Sunday, 20 November 2016

Are Conspiracy Theorists Narcissists?

An article has come to my attention that claims conspiracy theorists are likely to be narcissists. Narcissism is a personality trait that includes excessive vanity, a grandiose opinion of one's own qualities and abilities; and sometimes these cover up internal low self-esteem. The word originates from Greek mythology, a story about a man who fell in love with his own image reflected in a pool of water. This new idea about conspiracy theorists comes from a study carried out by psychologists at the University of Kent. They conducted an online correspondence with a number of people asking about their belief in popular conspiracy theories, for instance: Were the moon landings faked? Do governments carry out false flag terrorism on their own soil? etc. Alongside this they were given a questionnaire that gauged their narcissistic personality traits. There was a distinct correlation between those who scored high and those who were open to conspiracy theoretical ideas. The lead author of the report, Dr Aleksandra Cichocka said: "Narcissists think that they are better than other people. At the same time, they are convinced that others are constantly trying to undermine them. This fosters paranoia and a conviction that others might conspire against them... We find that people high in narcissism are more likely to believe in various conspiracy theories. This does not mean that all narcissists believe in all conspiracies. It also does not mean that everyone who believes in some conspiracy theories is necessarily a narcissist." Interestingly, despite the statement from the article's author: "In the internet age conspiracy theories can incubate in quiet corners of the web, but it may be psychological predispositions of believers which keep them alive, rather than cold hard facts." There is almost no discussion of any factual issue. They do refer to Dr David Grimes' explanation, as have I, see here at about 46 minutes in: It's only when you get down to the comments section that people start asking the obvious question: What if some conspiracy theories are real? These days in the media, the comments are always far more interesting than the newspaper articles. Source: I hope this study is mistaken because narcissists are usually very unpleasant people. Their inflated ego tends to regard others as inferior and objects of contempt; either that or the hidden low-self-esteem makes them feel others as threatening and therefore to be treated with hostility. I decided to test myself using this online survey: I scored 14, which is dead on the median average. According to this test I am not a narcissist. I'm sure readers will agree that my level of conspiracy theory belief does not need additional testing.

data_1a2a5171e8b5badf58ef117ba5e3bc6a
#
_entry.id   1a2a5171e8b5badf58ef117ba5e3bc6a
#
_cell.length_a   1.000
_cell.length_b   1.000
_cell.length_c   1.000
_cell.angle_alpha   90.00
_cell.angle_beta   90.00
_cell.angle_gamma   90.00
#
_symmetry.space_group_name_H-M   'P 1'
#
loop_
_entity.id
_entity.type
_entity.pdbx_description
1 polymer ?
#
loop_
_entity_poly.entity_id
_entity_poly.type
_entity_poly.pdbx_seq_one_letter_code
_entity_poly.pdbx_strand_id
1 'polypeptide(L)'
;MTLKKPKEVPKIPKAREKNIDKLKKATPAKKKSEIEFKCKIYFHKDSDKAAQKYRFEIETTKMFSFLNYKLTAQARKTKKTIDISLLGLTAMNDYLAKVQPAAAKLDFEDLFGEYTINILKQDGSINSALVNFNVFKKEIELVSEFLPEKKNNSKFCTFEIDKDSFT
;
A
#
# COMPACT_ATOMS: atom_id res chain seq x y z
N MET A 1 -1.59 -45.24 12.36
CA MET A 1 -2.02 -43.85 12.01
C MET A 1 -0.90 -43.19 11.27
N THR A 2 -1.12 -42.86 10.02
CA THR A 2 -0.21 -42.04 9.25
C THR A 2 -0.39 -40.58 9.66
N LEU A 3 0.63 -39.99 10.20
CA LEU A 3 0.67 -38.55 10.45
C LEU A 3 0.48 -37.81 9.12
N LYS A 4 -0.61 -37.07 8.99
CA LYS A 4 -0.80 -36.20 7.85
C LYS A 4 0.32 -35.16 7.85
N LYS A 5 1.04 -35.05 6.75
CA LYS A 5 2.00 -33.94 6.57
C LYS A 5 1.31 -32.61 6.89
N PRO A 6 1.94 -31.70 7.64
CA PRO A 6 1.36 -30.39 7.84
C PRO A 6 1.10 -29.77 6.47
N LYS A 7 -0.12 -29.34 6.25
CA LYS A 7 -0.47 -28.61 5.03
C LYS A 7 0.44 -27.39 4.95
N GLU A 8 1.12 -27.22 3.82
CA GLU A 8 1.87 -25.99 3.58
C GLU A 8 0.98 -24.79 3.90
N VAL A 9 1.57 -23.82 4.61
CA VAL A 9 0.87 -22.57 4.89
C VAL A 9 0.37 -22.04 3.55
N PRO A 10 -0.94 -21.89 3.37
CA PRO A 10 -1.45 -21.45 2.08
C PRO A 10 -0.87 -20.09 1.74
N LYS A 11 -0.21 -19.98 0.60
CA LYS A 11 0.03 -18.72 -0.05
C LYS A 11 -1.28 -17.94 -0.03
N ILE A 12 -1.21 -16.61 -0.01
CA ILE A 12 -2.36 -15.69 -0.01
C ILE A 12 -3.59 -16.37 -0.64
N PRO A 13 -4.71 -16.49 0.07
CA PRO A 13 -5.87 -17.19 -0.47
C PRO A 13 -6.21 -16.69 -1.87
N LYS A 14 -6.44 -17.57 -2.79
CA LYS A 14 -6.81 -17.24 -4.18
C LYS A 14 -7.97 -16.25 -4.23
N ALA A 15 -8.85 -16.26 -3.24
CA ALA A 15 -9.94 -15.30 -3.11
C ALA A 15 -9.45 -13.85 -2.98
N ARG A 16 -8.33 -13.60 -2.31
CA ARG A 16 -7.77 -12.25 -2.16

One name comes to mind that is very notable by its absence from the report: Prof. Karen Douglas. She is a top research psychologist, also from the University of Kent; and she has conducted a thorough analysis of conspiracy theorists and what makes us tick. She says: "My primary research focus is on beliefs in conspiracy theories. Why are conspiracy theories so popular? Who believes them? Why do people believe them? What are some of the consequences of conspiracy theories and can such theories be harmful?" See: She has published a paper entitled Organizational conspiracy theories and work-related outcomes; and I know only too well what those outcomes can be, see: She could use me as a guinea pig. I saw her give a live lecture at the British Humanist Association's conspiracy theory conference in 2011 where she made it clear that her focus was not on whether conspiracy theories are factually true or false, only why people believe them. I responded by suggesting she carries out a similar study on skeptics, but my sarcasm went right over her head, see: Nevertheless I have attempted to do one myself, see background links below. The reason Prof. Douglas' name can't be found on that paper might be related to another report she wrote in 2013 with a colleague Michael J Wood indicating that conspiracy theorists are "more sane" than their detractors. This is an extraordinary statement for somebody in her position to make. Does this indicate that she is changing her mind? See: Next weekend I will be speaking at a conference alongside Prof. Douglas and I hope I get the chance to ask her for more information on this matter, see:

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